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Master of Medicine in Community Health

Introduction

The Wits School of Public Health offers the degree of Master of Medicine (MMed) in the specialty of Community Health. The MMed is a medical specialist training programme that is an important component of the postgraduate training programmes of the WITS School of Public Health. The MMed is a 4 year full-time training programme that admits medical graduates with some clinical experience in public sector health services. Two fields of study are offered – the field of Public Health Medicine (PHM) and the field of Occupational Medicine. The MMed training aims to equip trainees (registrars) with knowledge and skills in specific subject areas that are defined in the regulations of the College of Public Health Medicine (CPHM) of South Africa. The training programme has produced numerous high quality graduates achieving both local and international recognition.

Objective

To develop and graduate quality medical specialists capable of meeting the public health medicine and occupational medicine requirements of the country, within the context of the African and global public health community.

Fields of study

The MMed (Community Health) in the field of Public Health Medicine is managed by the Department of Community Health in the School of Public Health, while the field of Occupational Medicine is managed by the Division of Occupational Health in the School of Public Health.  

The MMed in the field of Public Health Medicine was started in the late 1980s to meet the growing need for medical professionals with public health training who could contribute to disease prevention and strengthening of health care delivery. The training aims to equip MMed students (registrars) with competencies in a range of subjects including: research methods, health measurement (epidemiology, biostatistics, demography, health informatics), occupational health, the epidemiology and control of communicable diseases, environmental health, the epidemiology and control of non-communicable diseases, and organisation and management of health services. As part of their training, registrars work in various settings (under supervision of Public health medicine specialists in the Department of Community Health) in a range of areas including: policy development, planning, monitoring and evaluation of health services and programmes, disease prevention, and hospital management.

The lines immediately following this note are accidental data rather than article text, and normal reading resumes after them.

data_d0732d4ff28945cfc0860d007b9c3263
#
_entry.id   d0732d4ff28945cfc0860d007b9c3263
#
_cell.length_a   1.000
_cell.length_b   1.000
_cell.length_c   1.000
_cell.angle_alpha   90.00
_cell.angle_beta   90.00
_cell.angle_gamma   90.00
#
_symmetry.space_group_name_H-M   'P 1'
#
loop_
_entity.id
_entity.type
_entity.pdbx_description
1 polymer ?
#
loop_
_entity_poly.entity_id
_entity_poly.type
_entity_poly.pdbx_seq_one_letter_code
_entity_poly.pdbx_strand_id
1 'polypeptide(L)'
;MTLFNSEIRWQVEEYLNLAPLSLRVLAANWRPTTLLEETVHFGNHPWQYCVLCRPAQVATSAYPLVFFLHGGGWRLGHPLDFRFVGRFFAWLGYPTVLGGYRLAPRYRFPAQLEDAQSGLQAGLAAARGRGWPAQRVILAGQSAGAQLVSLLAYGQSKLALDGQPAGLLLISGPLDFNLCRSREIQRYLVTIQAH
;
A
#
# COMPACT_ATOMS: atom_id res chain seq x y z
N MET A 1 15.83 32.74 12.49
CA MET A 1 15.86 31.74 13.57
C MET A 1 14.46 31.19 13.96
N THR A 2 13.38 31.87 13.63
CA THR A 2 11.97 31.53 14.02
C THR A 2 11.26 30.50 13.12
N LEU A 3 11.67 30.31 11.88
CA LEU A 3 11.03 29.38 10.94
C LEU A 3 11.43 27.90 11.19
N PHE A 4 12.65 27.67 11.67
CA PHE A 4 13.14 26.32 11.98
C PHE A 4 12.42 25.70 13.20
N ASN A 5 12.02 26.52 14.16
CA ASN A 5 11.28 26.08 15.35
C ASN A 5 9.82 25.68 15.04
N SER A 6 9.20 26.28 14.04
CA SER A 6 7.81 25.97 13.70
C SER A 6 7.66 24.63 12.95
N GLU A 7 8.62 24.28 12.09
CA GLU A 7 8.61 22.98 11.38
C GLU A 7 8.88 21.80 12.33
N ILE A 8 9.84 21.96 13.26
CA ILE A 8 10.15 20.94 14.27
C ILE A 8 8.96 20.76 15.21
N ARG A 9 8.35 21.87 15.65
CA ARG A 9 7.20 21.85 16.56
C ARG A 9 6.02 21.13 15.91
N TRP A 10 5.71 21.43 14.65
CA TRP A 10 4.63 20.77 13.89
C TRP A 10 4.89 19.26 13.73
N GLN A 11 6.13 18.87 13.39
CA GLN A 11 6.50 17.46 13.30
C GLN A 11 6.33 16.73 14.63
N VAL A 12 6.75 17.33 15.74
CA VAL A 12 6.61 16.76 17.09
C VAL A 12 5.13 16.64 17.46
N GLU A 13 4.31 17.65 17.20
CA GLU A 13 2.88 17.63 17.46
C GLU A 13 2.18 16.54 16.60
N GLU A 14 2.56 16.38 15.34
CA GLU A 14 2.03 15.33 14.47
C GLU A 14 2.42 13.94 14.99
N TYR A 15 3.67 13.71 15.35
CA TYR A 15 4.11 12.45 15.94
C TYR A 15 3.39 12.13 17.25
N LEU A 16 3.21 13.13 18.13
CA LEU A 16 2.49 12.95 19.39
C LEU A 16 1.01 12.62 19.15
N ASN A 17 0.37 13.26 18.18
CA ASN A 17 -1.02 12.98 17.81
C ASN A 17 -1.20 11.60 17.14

The MMed in the field of occupational medicine was started in the mid 2000s in response to the growing need for medical professionals with occupational health and medicine training who could contribute to the prevention of occupational disease and the promotion of the health of workers. The training aims to equip registrars with knowledge and skills in public and occupational health measurement sciences; social and behavioural aspects of occupational health; occupational toxicology; occupational medicine; occupational hygiene; occupational health services management; environmental health; and the legal and political environment of occupational health. Clinical occupational medicine is a substantial subject area. Registrars and specialists get involved in policy formulation, teaching, setting up and evaluating occupational health services and a variety of research activities (including grant writing, undertaking research, as well as publishing research articles and presenting at national and international conferences) at all governmental levels and private enterprises.